Alarmingly, they said the interconnectedness of these water networks meant over-extraction in one locale can compromise water tables many miles away.

Nowhere is this juggling act between nature and necessity more evident than in California. The San Joaquin Valley is still contributing food to the country while a handful of communities there, largely home to low-income Latino residents, have run out of water, forcing people to use bottled water for everything.

The true scope of the problem, in fact, may be underestimated, since many dewatered wells are unreported, the Cal Matters said.

Pipes collect melting snow water from Nevada and transfer to San Joaquin Valley. /CFP
Pipes collect melting snow water from Nevada and transfer to San Joaquin Valley. /CFP

Pipes collect melting snow water from Nevada and transfer to San Joaquin Valley. /CFP

Tien Tran, an advocate from the Community Water Center, which advocates for water equity, told the press, "There's an overpowering political inertia to maintain extraction rates. It's tied, intricately, to economic incentives, leaving communities grappling for safe water."

Tran admitted candidly, "The political pressure to maintain the status quo and continue extracting water is immense, as it's closely tied to economic profits. Community members cannot rely on wells for safe water."

California introduced the Sustainable Groundwater Management Act about a decade ago to prevent over-extraction, mandating that groundwater agencies implement standardized sustainable management. However, the basins are still over-extracting, with the main groundwater basin in the San Joaquin Valley even being identified as critically over-drafted.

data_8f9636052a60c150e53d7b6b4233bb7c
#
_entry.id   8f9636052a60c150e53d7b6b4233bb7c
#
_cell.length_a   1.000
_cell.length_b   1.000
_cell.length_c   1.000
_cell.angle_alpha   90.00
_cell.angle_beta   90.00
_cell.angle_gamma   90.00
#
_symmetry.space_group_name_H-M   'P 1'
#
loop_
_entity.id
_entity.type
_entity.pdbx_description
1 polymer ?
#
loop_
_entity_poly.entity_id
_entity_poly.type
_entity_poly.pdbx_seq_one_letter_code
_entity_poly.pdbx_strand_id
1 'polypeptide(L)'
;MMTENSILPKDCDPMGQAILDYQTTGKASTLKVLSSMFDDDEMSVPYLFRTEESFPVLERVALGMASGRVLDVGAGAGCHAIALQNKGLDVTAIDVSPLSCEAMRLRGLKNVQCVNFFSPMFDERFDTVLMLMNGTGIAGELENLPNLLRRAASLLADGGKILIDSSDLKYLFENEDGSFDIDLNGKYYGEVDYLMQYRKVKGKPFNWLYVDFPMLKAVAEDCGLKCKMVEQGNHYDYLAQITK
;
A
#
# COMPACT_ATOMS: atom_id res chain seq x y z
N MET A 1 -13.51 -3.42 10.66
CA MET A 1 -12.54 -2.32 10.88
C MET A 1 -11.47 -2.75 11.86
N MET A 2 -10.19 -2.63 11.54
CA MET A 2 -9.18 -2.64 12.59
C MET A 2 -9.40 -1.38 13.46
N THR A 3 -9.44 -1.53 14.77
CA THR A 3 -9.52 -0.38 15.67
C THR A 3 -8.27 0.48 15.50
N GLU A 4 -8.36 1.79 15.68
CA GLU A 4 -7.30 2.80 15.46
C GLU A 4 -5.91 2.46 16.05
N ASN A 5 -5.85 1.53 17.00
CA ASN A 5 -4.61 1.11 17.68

There are encouraging signs that the collective consciousness regarding sustainable water conservation measures is awakening. Across the state, discussions range from building reservoirs to exploring sustainable agricultural practices.

Last August, California Governor Gavin Newsom presented a new water resource strategy, which emphasized an ambitious goal: boosting groundwater replenishment by 500,000 acre-feet yearly.

A subsequent related initiative by the state's Department of Water Resources seeks to harness the snowpack from the mountains to replenish state reserves, a move applauded by environmentalists and experts.

To support these legislative measures, local farmers and land stewards empowered by state grants, are constructing vast recharge basins or man-made lakes.

A local farmer, Randy Fiorini, has constructed his own small reservoir to help collect rainwater. "From there, you can meter it into the groundwater basins," he explained to The New York Times.

Places like the Tulare Irrigation District serve as exemplary models, where floodwaters are being channeled into large ponds, where water can seep slowly back into the underlying aquifer to rejuvenate the underground reserves.

Los Angeles County is also tackling this challenge. In 2018, voters passed Measure W, imposing a tax on owners of impermeable surfaces to support stormwater treatment projects.

As climate change looms as the unpredictable variable, Ellen Hanak, a water policy expert, has called for more creative strategies. "Groundwater replenishment, though commendable, isn't a standalone solution. With snow melting faster and rain patterns shifting, we need strategies that are both adaptive and swift," he said.

(Cover image via CFP)

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Source(s): Xinhua News Agency